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The Forgotten Man Graphic Edition: A New History of the Great Depression by [Shlaes, Amity]
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The Forgotten Man Graphic Edition: A New History of the Great Depression Kindle Edition

4.0 out of 5 stars 1 customer review

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Review

""The Forgotten Man" offers an understanding of the era's politics and economics that may be unprecedented in its clarity."--Mark Helprin

""The Forgotten Man" is revisionist history at its best--full of fresh insights, undogmatic judgments, and illuminating observations. Shlaes's account of The Great Depression goes beyond the familiar arguments of liberals and conservatives to make a truly original contribution. And it's an awfully good read."--William Kristol, Editor of "The Weekly Standard"

""The Forgotten Man" is an incisive and controversial history of the Great Depression that challenges much of the received wisdom."--Harold Evans, author of "The American Century" and "They Made America"

"Everyone who has always wanted to share "The Forgotten Man" now has a wonderful medium, this book. Give it, enjoy it. Teach your children with it."--Steve Forbes

Rendered with extraordinary historical detail. . . . A dazzling achievement. --"The Washington Times""

Everyone who has always wanted to share "The Forgotten Man" now has a wonderful medium, this book. Give it, enjoy it. Teach your children with it. --Steve Forbes"

Entertaining, illuminating, and exceedingly fair. . . . A rich, wonderfully original, and extremely textured history of an important time. --"The American Spectator""

Amity Shlaes s fast-paced review of the [Depression] helps enormously in putting it all in perspective. --"Paul Volcker""

Amity Shlaes is among the most brilliant of the young writers who are transforming American financial journalism. --Paul Johnson, author of "Modern Times""

"The Forgotten Man" offers an understanding of the era s politics and economics that may be unprecedented in its clarity. --Mark Helprin"

"The Forgotten Man" is an incisive and controversial history of the Great Depression that challenges much of the received wisdom. --Harold Evans, author of "The American Century" and "They Made America""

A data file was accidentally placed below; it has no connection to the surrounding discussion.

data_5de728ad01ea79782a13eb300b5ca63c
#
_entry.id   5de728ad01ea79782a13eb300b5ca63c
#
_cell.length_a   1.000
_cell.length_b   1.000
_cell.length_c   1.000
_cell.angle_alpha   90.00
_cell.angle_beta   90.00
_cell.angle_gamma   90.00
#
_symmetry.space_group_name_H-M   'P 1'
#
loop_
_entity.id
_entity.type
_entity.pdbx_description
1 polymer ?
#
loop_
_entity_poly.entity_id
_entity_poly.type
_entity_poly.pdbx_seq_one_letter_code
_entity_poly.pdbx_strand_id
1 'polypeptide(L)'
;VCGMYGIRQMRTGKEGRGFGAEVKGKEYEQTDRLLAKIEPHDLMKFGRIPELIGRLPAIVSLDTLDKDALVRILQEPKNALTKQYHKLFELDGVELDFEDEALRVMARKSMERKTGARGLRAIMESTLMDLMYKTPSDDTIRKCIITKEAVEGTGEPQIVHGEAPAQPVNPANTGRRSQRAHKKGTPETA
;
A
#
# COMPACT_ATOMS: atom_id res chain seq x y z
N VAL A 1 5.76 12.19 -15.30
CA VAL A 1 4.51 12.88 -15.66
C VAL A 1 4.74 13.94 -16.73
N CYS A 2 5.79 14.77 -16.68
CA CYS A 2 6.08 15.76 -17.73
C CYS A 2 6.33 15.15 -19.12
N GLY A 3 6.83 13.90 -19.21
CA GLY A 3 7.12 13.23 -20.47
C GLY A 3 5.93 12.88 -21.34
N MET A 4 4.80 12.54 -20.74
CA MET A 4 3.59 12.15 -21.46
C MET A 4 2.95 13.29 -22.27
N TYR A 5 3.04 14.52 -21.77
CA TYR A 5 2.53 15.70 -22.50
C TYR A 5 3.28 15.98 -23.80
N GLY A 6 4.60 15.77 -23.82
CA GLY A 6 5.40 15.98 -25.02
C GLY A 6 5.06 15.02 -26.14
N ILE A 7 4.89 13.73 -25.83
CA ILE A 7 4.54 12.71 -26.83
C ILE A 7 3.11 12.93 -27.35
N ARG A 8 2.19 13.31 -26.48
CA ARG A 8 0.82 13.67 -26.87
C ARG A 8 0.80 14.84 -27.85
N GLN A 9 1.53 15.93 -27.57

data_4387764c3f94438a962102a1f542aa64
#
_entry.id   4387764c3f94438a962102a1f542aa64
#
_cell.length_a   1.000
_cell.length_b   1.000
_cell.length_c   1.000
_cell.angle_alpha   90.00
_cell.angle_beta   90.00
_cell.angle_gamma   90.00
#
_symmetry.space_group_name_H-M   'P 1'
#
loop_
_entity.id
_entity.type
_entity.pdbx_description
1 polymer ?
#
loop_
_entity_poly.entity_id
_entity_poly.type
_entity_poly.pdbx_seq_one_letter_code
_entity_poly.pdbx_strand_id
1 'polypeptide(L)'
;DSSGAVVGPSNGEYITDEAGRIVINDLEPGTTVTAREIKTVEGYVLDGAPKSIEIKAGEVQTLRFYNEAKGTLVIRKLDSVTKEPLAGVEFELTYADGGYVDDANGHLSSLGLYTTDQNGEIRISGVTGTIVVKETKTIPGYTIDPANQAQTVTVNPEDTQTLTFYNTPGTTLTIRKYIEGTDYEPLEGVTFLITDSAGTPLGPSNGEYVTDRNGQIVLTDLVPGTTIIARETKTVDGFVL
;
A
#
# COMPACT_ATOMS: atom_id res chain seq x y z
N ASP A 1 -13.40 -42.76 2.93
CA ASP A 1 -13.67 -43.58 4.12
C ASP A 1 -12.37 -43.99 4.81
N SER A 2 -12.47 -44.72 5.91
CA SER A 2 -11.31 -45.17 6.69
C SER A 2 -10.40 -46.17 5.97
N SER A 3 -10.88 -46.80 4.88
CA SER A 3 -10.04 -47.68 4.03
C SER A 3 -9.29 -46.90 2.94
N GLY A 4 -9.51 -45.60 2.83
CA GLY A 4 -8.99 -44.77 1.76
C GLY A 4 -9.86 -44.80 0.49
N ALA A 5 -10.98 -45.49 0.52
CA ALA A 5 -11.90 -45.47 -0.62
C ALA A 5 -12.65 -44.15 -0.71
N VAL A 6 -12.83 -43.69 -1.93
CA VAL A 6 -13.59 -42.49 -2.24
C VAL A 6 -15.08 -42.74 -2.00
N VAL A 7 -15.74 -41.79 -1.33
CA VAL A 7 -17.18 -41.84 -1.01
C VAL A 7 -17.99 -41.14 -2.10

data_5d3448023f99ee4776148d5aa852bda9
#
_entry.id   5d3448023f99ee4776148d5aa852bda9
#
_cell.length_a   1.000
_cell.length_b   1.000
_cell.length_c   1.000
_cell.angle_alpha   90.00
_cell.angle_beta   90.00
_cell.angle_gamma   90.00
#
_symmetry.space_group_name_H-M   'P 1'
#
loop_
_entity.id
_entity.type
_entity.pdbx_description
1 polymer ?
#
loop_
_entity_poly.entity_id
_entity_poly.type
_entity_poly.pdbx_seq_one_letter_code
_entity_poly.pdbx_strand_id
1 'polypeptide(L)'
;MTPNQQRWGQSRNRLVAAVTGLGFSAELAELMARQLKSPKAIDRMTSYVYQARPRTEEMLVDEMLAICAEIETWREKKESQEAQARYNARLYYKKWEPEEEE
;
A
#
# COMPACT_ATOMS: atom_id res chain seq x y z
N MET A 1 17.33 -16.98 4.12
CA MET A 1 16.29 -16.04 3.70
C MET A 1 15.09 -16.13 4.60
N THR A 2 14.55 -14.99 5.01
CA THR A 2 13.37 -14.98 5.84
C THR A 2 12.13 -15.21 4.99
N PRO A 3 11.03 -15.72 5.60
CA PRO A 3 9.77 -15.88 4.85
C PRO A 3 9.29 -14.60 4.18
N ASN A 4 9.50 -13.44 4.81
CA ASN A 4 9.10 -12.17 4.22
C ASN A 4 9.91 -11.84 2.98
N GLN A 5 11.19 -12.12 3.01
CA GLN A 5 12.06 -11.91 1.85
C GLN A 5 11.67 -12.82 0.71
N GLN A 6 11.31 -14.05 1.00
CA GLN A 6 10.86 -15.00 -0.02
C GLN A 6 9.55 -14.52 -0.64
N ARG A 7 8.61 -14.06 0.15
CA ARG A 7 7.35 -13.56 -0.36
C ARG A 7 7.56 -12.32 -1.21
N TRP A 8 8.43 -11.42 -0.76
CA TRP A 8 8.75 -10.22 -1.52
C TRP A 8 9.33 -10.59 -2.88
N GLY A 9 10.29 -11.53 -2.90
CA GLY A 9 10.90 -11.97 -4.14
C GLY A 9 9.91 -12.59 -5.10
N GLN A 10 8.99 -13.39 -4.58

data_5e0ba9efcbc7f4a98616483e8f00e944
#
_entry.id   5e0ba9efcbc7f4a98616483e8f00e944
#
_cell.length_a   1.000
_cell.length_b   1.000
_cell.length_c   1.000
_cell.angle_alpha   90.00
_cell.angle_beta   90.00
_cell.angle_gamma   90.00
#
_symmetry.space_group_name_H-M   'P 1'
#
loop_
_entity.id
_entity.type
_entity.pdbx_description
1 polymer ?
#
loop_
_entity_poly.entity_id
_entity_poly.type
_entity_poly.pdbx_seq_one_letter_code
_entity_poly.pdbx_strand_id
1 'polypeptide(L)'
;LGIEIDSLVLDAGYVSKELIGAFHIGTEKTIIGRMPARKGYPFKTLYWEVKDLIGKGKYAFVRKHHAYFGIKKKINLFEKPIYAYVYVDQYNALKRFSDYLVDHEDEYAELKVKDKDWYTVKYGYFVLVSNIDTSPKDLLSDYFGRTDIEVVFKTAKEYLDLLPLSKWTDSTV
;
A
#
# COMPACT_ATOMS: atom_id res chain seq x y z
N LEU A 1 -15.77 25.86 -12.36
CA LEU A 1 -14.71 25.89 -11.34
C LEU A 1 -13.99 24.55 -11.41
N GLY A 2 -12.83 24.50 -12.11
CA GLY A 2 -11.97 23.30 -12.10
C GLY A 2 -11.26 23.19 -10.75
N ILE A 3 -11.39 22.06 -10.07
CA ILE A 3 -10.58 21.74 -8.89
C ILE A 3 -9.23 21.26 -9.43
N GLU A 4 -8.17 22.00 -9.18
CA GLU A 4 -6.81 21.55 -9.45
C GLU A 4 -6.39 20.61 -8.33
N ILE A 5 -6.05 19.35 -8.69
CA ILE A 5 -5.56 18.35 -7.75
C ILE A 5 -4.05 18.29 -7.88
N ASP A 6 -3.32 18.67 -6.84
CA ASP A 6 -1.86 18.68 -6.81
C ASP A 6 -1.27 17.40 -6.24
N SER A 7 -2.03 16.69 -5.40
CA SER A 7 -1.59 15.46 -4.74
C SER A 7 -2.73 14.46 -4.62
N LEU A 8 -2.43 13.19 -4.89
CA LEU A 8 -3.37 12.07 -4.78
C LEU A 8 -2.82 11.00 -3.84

"The Forgotten Man" is revisionist history at its best full of fresh insights, undogmatic judgments, and illuminating observations. Shlaes s account of The Great Depression goes beyond the familiar arguments of liberals and conservatives to make a truly original contribution. And it s an awfully good read. --William Kristol, Editor of "The Weekly Standard""

"Rendered with extraordinary historical detail. . . . A dazzling achievement."--The Washington Times

"Everyone who has always wanted to share The Forgotten Man now has a wonderful medium, this book. Give it, enjoy it. Teach your children with it."--Steve Forbes

"Entertaining, illuminating, and exceedingly fair. . . . A rich, wonderfully original, and extremely textured history of an important time."--The American Spectator

"Amity Shlaes's fast-paced review of the [Depression] helps enormously in putting it all in perspective."--Paul Volcker

"Amity Shlaes is among the most brilliant of the young writers who are transforming American financial journalism."--Paul Johnson, author of Modern Times

"The Forgotten Man offers an understanding of the era's politics and economics that may be unprecedented in its clarity."--Mark Helprin

"The Forgotten Man is revisionist history at its best--full of fresh insights, undogmatic judgments, and illuminating observations. Shlaes's account of The Great Depression goes beyond the familiar arguments of liberals and conservatives to make a truly original contribution. And it's an awfully good read."--William Kristol, Editor of The Weekly Standard

"The Forgotten Man is an incisive and controversial history of the Great Depression that challenges much of the received wisdom."--Harold Evans, author of The American Century and They Made America

From the Back Cover

An illustrated edition of Amity Shlaes's bestseller The Forgotten Man, featuring vivid black-and-white illustrations that capture this dark period in American history and the men and women, from all walks of life, whose character and ideas helped them persevere

It's difficult today to imagine how America survived the Great Depression. Only through the stories of the common people who struggled during that era--the ones with rock-solid values that helped them through the toughest of times--can we really understand how the nation endured.